Houston couple Stephen Michael Miranda, 27, and Blake Stevens Mudd, 25, may have met virtually, but their connection could not be any more real.
Stephen, a Space City native who was raised by lesbian parents, is a graduate of the University of Oklahoma and works as a private-client advisor and vice president of investments at J.P. Morgan. Blake, from Lake Charles, graduated from the University of Houston and is now a lecturer at both his alma mater and Houston Community College. His interest in fashion led him to open the Hyphen Boutique online store, and also to become the operations manager at Pomp and Circumstance Boutique. The duo lives in an East End neighborhood near downtown Houston.
“In true millennial fashion, we initially met on Tinder,” Blake says. It was July of 2017. Their first date was at Hops Meets Barley on Alabama Street. “I don’t remember much about that day,” Stephen says. “It was the first time I’d really felt an instant connection with someone.”
Stephen says marriage was never on his radar because for most of his life, same-sex marriage wasn’t legal. But then, after falling in love, planning a future, and buying a home together, he admits that something still felt incomplete. “It seemed like we were in something much more serious than just a “dating relationship,” and marriage felt like the natural next step. So about a month after we’d moved in, I bought a ring.”
It was Stephen who proposed to Blake at a pre-Pride pool party in 2019 that he was hosting with a friend. After the hosts got everyone’s attention with a “Thank you for coming” speech, Stephen got down on one knee and popped the question in front of 75 guests.
Blake recalls thinking that it seemed odd when Stephen insisted he come forward to join the two party hosts, but he didn’t question it. “Suddenly, a speech about love occurred, Stephen got on one knee, a Tiffany & Co. box appeared, and the rest is, well, history,” Blake says. Naturally, he said yes.
In hindsight, Stephen wishes they had planned to wear better outfits for their proposal photos (instead of the tank tops and swim trunks they ended up in), but he says, “Ultimately, it was very ‘us.’”
With the pandemic looming, the couple felt that getting married was an imperative. “We didn’t even have wills. I feared that with nothing legally binding us, one of us could have been cut completely off from the other. The best way to show we loved each other during these scary times was to tie the knot—and every other legal loose end,” Stephen says.
The couple had originally planned on having an elaborate wedding with over 200 guests as a fundraiser for the Montrose Center’s LGBTQ-affirming Law Harrington Senior Living Center. “We had to pare down our guest list to near nothing, as reports of COVID clusters from weddings were sprouting up daily,” Stephen recalls.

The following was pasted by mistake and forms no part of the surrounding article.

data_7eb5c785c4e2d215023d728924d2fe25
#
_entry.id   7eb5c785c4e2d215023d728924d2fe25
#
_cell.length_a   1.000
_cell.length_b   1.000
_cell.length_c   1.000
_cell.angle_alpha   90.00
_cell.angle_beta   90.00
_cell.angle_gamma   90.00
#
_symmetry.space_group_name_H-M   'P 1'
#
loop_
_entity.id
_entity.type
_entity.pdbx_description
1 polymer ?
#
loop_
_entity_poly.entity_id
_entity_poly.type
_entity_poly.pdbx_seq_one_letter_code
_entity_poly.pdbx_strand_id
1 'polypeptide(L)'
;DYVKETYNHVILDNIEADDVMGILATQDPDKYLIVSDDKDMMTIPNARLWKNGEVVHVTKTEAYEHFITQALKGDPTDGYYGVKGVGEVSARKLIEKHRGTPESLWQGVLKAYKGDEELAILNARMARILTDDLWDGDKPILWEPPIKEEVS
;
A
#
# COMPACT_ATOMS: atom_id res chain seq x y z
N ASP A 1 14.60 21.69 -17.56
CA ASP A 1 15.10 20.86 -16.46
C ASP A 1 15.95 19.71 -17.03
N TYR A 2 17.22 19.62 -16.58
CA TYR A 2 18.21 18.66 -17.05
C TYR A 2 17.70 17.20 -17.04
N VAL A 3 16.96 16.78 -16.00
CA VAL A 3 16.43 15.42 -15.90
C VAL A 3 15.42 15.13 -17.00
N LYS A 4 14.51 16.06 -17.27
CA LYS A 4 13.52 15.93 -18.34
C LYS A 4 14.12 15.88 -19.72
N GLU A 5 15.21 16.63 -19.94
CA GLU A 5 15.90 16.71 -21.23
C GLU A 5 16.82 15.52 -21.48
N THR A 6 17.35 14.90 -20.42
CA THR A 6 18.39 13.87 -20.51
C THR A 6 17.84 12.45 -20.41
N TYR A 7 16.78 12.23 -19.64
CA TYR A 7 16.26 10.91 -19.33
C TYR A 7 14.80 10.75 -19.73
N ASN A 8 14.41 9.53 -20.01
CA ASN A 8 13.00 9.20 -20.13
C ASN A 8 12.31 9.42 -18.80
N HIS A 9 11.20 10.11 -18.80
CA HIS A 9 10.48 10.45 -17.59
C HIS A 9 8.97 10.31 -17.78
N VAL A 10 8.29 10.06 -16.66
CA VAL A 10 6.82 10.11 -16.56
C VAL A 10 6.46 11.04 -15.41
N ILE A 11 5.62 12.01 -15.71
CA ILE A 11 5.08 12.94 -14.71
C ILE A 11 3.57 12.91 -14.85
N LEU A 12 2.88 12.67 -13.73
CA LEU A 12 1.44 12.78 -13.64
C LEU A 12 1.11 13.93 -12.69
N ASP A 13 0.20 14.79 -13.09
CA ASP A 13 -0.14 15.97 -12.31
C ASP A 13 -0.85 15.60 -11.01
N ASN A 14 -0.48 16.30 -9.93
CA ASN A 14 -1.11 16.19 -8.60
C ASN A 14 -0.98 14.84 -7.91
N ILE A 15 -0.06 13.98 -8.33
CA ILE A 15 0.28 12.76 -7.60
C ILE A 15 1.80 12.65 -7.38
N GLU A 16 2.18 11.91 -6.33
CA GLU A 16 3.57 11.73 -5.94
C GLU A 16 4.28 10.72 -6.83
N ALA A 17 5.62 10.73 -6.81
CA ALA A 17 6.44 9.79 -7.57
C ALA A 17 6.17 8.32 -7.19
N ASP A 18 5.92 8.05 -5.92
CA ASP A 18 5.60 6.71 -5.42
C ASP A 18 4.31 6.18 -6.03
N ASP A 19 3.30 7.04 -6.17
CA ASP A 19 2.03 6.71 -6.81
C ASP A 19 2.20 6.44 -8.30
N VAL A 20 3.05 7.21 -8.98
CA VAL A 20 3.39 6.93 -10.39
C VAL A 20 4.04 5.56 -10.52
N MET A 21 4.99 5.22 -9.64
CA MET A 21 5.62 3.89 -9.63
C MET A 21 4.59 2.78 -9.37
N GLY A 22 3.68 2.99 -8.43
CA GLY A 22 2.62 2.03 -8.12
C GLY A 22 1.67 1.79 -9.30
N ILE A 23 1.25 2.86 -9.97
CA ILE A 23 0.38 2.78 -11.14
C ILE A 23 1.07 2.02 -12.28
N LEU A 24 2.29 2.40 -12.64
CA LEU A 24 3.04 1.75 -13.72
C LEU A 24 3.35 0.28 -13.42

Instead, they got married on June 28, 2020—the 51st anniversary of the Stonewall Riots—in the place most special to them: their home. Stephen’s cousin Birdie Rodriguez, who is also gay, officiated, and no family or friends were physically present. “It was just our little quarantine pod, but we did have a good crowd on Zoom,” Stephen says. Cousin Birdie’s daughter Bianca served as their photographer, videographer, Zoom tech, and witness. “We all [went to get] Luby’s takeout for dinner afterwards. It wasn’t the wedding we initially wanted, but once again, it was very ‘us.’”
“Marriage is not about the wedding day,” Blake adds. “Marriage is about the union of two people who love each other. Our wedding day may not have been what we originally intended, but being married every day to Stephen is my equivalent of that fairy-tale moment. Also, champagne and to-go Luby’s for our wedding meal was cool, too.”
With the help of the couple’s friend and local LGBTQ historian JD Doyle, Stephen and Blake created a video featuring archival footage showing the landmark political events that ultimately made marriage equality possible. An excerpt from President Obama’s speech following the 2009 Supreme Court marriage-equality ruling played in the background after Zoom viewers logged in to the couple’s wedding ceremony.
“Gay marriage is still an act of protest against the many people in power across this country who would have us quietly return to the discarded corners of society,” Stephen says. “Through our love, we’ve committed to continuing their fight to make this a more equal place for all of us, and to never take our foot off the gas.”
The pandemic made getting a marriage certificate in Harris County tricky, so they got one in Galveston County instead. “Our Galveston marriage certificate looks like a kids’ birthday party invitation with a Pirates of the Caribbean theme,” Stephen laughs. “We definitely skipped framing that one.”
From buying a house together before they got married to getting married in their own living room, Blake notes that almost everything about their relationship has been non-traditional—including their honeymoon plans.
“Every future trip or vacation we go on together will be counted as our honeymoon,” he proudly explains.
This article appears in the July 2021 edition of OutSmart magazine.